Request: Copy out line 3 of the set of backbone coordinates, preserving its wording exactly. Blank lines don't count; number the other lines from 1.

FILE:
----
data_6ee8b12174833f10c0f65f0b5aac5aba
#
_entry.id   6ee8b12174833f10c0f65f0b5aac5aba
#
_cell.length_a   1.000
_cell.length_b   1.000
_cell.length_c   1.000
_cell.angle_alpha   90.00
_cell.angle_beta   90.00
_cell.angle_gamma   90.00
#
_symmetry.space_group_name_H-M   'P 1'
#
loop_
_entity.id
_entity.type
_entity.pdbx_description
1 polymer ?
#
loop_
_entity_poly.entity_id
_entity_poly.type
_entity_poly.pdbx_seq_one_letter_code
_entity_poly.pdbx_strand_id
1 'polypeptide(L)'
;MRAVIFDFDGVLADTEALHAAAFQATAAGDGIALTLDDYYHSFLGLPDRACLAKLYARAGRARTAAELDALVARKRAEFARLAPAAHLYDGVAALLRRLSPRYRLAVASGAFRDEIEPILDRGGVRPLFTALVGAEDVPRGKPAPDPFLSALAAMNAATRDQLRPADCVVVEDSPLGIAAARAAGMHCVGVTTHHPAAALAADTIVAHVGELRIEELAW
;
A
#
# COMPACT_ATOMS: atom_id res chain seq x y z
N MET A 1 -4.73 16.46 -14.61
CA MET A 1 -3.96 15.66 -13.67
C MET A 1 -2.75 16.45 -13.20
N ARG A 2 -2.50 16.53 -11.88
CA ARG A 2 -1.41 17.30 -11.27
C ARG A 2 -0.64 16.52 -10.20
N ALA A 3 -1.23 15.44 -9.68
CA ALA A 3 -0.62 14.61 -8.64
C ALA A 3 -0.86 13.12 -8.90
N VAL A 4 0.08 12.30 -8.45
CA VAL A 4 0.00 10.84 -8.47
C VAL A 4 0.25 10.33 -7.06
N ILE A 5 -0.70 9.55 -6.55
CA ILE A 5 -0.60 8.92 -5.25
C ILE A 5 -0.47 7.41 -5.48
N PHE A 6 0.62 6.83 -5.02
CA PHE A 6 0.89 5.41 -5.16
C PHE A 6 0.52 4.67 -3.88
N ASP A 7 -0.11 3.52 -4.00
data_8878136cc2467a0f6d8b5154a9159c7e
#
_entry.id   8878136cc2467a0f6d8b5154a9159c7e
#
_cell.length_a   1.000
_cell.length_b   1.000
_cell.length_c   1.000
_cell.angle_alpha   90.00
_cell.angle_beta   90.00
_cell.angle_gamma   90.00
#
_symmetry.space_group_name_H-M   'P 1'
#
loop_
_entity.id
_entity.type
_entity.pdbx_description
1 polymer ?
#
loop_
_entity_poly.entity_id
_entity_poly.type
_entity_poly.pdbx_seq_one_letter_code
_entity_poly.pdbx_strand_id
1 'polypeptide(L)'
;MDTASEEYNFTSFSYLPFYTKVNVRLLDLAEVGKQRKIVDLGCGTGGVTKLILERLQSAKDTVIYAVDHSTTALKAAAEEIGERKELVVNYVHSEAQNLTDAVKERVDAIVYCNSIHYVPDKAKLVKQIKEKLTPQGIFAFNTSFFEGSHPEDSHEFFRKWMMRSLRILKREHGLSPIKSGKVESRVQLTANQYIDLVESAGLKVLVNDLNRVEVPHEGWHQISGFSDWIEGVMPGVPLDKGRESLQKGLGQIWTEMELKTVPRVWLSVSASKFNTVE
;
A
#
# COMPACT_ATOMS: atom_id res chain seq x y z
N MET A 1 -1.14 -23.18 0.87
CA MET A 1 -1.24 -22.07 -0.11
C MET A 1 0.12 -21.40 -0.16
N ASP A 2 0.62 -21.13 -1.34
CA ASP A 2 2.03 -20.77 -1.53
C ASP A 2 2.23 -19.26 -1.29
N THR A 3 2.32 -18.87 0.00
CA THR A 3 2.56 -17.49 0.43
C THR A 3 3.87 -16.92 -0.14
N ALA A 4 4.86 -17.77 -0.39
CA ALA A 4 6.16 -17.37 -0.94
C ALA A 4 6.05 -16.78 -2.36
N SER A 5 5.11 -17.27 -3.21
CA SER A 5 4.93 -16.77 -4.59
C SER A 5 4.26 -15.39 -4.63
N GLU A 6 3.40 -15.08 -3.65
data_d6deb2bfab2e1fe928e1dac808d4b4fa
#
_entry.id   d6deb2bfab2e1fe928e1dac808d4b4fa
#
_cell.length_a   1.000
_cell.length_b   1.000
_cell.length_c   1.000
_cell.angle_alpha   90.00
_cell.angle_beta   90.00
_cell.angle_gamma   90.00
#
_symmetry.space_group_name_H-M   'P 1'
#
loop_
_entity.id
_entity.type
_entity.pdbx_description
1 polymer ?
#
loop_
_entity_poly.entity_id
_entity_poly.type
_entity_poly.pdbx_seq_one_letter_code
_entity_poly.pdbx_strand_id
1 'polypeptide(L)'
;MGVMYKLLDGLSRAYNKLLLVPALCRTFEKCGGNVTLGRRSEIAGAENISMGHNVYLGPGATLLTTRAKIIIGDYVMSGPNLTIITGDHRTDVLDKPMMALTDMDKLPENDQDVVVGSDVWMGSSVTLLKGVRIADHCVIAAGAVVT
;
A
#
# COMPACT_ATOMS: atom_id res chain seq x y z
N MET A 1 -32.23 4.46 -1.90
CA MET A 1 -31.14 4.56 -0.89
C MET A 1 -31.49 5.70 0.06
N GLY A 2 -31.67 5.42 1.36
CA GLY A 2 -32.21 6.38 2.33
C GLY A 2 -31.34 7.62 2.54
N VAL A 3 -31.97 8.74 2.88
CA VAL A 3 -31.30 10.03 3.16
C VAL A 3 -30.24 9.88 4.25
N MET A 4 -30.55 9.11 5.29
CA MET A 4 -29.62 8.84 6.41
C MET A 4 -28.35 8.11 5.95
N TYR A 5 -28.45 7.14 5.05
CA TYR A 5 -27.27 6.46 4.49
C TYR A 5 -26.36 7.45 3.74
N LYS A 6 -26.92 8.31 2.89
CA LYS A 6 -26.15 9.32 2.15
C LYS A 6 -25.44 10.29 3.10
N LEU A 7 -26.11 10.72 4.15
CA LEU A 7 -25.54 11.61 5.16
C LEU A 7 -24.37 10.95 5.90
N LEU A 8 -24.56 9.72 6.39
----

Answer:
_entry.id   6ee8b12174833f10c0f65f0b5aac5aba